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Story Behind The Song - Cacophony's Go Off!
31 July 2002
Story Behind The Song - Cacophony's Go Off!

X-RAY EYES
Way fun song to play live. There is a section during one of Jason's solos that I would play Paul Stanley to Jimmy (O'Shea)'s Gene Simmons and throw some serious shapes. This was the closest thing to a 'real song' on the album. I thought we were actually starting to sound like a band on this cut rather than two guitar players just playing their asses off. That's why I chose it for the leadoff track. Of course, by track two we all realized that the latter was true?

E.S.P.
The acoustic intro still falls off my fingers sometimes when I pick up an acoustic guitar. I 'borrowed' the chorus riff from a Bay area band that Fontano was producing.

STRANGER
Jason's baby. He even wrote the lyrics. The rhythm riff is so brutal that I didn't want to play it live. Jason had no problem with this kind of guitar part, but it was totally alien to my style of playing. Jason also employs a very innovative technique (haven't heard it before or since) in which he flipped the 2 inch tape over, wrote a solo to the solo section (which was playing back backwards), harmonized some parts of it, then flipped the tape over back to normal. The result is a bitchin' snaky solo.

GO OFF!
One day at Varney's (exec. Producer) house, Jason and I heard a tape of some kid playing these sick, odd meter, syncopated lines tightly with a drum machine and both of our jaws dropped in unison. The next day Jason came up with his own syncopated piece, only it was shorter and more intense. I added a harmony and the intro to "Go Off!" was born. Recording this 23 second intro in the studio was a royal pain in the ass. We both had so much distortion on our guitars that it was almost impossible to keep the spaces between the notes as clean as we wanted them. This was before ProTools of course, so achieving this 'cleanness' was probably a very tedious job for our engineer Fontano. Also, to get the absolutely tightest effect, Jason played both harmony parts so even the slightest nuances matched. The solo at the very end of the song is one of my favorite Jason solos ever, but we got into a heated argument about whether or not he should end the solo with the tremolo bar as he did or not. (Musos argue over the stupidest things!) I would have preferred him to just hold the last note out, but he insisted on ending with the bar. This tune got us the coveted 'soundpage' in Guitar Player magazine. When that issue came out, we were on top of the world.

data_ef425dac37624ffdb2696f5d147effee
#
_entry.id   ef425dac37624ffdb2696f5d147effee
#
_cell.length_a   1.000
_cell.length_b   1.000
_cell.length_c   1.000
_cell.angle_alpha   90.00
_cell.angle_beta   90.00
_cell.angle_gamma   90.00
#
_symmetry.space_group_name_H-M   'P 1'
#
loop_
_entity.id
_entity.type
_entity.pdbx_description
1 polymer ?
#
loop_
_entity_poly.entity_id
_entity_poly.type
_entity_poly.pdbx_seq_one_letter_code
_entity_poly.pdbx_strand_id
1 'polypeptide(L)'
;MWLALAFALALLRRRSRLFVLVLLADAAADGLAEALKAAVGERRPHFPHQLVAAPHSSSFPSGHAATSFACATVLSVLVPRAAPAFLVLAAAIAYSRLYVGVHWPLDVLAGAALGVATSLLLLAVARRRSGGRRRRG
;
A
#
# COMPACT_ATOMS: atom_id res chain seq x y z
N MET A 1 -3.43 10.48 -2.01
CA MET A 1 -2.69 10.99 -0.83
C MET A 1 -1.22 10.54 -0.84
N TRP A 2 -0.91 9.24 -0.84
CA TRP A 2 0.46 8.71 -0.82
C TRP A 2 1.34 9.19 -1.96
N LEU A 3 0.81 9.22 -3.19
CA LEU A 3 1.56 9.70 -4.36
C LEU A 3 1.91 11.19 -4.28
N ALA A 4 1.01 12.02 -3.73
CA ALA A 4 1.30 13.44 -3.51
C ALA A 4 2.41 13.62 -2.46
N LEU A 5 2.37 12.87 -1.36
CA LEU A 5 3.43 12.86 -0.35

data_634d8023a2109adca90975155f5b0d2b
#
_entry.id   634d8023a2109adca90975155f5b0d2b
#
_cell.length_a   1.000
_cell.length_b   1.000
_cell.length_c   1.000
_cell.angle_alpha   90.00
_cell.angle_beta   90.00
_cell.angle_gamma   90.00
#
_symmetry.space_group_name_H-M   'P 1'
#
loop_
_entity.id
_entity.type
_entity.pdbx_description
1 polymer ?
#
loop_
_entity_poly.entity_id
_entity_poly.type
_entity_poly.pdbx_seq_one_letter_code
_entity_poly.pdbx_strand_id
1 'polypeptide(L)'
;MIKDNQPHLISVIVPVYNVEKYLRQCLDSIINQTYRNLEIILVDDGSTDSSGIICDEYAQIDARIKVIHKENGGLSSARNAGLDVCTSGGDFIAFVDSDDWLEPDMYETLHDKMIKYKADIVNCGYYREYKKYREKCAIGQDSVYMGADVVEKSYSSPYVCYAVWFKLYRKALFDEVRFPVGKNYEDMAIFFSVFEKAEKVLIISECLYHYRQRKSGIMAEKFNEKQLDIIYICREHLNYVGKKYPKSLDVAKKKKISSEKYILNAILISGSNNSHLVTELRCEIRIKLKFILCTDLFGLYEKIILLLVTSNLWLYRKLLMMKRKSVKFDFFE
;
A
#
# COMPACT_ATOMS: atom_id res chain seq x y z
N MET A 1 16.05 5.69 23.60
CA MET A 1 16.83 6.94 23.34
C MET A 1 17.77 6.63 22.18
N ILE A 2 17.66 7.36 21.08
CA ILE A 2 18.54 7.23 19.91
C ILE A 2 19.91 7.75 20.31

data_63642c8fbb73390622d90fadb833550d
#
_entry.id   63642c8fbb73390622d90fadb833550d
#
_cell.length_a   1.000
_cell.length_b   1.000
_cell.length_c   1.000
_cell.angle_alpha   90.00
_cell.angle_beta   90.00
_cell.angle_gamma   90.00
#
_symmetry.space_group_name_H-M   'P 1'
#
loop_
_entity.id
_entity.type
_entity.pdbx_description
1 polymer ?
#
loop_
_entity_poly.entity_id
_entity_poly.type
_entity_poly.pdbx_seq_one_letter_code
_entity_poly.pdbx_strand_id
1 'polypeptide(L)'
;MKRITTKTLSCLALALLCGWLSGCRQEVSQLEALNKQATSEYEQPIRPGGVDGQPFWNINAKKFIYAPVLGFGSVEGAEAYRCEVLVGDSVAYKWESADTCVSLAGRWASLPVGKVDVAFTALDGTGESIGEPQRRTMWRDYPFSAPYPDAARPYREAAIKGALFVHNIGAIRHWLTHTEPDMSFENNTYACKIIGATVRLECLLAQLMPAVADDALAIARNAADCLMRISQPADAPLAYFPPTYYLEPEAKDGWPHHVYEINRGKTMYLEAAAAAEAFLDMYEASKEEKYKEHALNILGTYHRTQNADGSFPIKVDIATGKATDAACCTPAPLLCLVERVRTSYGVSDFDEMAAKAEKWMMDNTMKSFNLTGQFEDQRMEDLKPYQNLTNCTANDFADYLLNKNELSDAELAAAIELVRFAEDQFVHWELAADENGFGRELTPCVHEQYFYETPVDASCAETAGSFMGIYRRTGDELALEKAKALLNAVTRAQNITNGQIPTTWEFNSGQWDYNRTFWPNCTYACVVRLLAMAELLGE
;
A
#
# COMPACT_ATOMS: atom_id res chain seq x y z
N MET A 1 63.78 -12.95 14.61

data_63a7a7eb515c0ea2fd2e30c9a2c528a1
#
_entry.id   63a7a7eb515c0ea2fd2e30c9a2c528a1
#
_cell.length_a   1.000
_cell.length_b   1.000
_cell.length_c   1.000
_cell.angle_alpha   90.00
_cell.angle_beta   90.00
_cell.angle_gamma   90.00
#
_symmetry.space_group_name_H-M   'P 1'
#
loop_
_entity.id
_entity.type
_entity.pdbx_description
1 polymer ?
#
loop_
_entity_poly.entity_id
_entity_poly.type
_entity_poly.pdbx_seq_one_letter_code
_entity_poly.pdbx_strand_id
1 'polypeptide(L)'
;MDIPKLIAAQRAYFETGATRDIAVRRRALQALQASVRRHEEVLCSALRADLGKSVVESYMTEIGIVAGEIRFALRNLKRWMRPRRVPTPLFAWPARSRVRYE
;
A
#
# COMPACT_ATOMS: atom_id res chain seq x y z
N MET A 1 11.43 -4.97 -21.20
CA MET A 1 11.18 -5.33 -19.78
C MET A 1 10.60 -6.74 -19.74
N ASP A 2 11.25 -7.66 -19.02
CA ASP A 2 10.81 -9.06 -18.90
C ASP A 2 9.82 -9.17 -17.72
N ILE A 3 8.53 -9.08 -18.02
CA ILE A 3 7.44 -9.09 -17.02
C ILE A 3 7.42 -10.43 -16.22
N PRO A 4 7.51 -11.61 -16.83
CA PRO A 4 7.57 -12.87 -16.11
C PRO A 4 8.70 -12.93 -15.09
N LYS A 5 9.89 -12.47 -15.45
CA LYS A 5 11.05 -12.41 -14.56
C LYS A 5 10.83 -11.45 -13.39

BLACK CAT
Too many memories. I used to buy music tapes at random in San Francisco's Chinatown and often I'd find gorgeous melodies that would inspire me to write things like the intro to "Black Cat". The acoustic ending has Jason doing some great music box-like finger picking with me doing a dreamy solo over it. The solo was done at about 3 or 4 AM after a long, intense day of tracking. There was actually supposed to be no solo there, but I took a shot at it and the first take was the keeper. That chord progression was one that Jason and I would jam on often to trade licks over.

SWORD OF THE WARRIOR
This one I actually had a concept behind the lyrics. I had just seen the movie, "Mishima" about the famous Japanese author. Not only was I inspired by the abstract film, but also very much by Philip Glass' soundtrack music. I'd hate to be a drummer and have to learn this song.

FLOATING WORLD
Another Japanese theme. This is my favorite soloing of the whole album. The solos aren't particularly in tune, but they feel sad and I like it when I can feel an emotion, one way or another in music. I probably should have been a little stricter producing the drum parts, as looking back on them they feel a bit busy, especially given that this tune was the closest thing to any kind of 'single' on the whole album.

IMAGES
This was pretty much Jason's tune, he even had lyrics for it. The lyrics were laughable, just like mine were! I took a few short solos in this tune, but the majority of the stellar guitar was played by Jason. We disagreed on some of the chord voicings, but since it was his tune, he got his way?
 
 
 
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